VOLGOGRAD, Russia (Reuters) - A halftime pep talk and a step-up in pace were the keys to Saudi Arabia’s last-gasp World Cup A win over Egypt on Monday, according to coach Juan Antonio Pizzi.
His side scored in the 95th minute to win 2-1 and end the tournament on a high despite both sides failing to progress from Group A.
“We thought if we were able to speed up the pace, we would have more opportunities and that is what we told our players. We told them they had to be stronger on attack... we also played very well on the flanks and I think that we deserved the win,” the Argentine-born Pizzi told reporters.
Saudi Arabia were much more dangerous after reaching the break at 1-1. The win was their first at a World Cup since 1994.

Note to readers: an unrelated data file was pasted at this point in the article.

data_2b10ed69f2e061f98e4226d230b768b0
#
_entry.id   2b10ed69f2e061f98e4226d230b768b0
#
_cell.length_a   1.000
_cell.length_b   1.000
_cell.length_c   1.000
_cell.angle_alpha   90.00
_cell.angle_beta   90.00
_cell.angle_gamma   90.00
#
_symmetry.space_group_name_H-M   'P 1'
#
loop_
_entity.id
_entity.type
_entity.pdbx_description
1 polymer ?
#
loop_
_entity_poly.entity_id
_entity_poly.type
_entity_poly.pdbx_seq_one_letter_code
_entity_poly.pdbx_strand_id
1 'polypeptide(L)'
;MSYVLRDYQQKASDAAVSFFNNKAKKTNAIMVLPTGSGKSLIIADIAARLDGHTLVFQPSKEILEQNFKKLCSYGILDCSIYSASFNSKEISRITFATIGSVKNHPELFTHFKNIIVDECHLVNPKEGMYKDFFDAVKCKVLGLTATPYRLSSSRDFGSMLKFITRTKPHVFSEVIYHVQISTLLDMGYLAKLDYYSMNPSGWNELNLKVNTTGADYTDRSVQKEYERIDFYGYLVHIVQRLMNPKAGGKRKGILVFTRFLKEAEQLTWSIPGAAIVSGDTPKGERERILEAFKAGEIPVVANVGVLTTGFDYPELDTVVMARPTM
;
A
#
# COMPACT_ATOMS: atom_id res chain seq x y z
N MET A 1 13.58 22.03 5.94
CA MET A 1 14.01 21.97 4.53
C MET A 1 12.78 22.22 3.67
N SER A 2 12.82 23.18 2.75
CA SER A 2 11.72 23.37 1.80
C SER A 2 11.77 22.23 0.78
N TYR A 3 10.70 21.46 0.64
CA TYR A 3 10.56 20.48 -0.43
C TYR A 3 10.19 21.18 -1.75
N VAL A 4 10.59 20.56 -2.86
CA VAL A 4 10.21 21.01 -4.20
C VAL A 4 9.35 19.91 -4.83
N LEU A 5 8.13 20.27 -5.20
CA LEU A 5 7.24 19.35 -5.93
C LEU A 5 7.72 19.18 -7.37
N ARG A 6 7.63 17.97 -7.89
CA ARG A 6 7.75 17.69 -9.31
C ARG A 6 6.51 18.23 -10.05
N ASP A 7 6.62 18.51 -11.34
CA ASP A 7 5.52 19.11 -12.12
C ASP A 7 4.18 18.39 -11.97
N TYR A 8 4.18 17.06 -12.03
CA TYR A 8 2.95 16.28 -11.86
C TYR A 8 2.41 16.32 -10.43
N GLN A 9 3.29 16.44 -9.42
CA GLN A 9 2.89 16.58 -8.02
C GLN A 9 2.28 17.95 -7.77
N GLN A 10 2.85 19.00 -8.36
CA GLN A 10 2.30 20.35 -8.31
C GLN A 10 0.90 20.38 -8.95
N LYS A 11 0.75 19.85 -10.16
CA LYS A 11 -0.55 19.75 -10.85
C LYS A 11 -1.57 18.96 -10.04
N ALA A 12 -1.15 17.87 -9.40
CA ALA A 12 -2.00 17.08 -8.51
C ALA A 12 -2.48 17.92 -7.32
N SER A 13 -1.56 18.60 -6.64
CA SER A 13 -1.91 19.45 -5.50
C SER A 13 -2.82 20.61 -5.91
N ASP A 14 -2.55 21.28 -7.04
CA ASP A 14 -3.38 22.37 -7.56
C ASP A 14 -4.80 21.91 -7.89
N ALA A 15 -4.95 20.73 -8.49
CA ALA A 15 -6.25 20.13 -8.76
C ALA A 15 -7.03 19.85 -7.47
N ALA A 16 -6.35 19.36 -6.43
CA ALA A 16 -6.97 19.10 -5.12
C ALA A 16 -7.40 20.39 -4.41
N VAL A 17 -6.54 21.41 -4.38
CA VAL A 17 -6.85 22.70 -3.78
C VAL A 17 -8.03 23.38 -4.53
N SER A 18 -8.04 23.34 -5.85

Having lost their opening match 5-0 to Russia, they finished third in the group behind Uruguay and the tournament hosts. Egypt, led by Liverpool striker Mohamed Salah, finished in last place in the group without winning a point.
Pizzi conceded that his team - the second-lowest ranked of the tournament - at times lacked precision.
“I think there were only two opportunities really for Egypt. I think in general we kept them in check,” he said.
“It was very hot, you know, and both sides wanted to win, that’s the reason why at certain points during the match we played wider and there were more gaps on the pitch. In general we kept control.”
Pizzi believed the Saudis had also profited from Salah’s injury problems, the striker having hurt shoulder ligaments in the Champions League final against Real Madrid in May.
“I think that psychologically his injury was also hard for his team,” he said.
A very “happy” Pizzi refused to be drawn on whether he would remain in his job, saying the decision was not in his hands.
Reporting by Alexandra Ulmer, editing by Tony Lawrence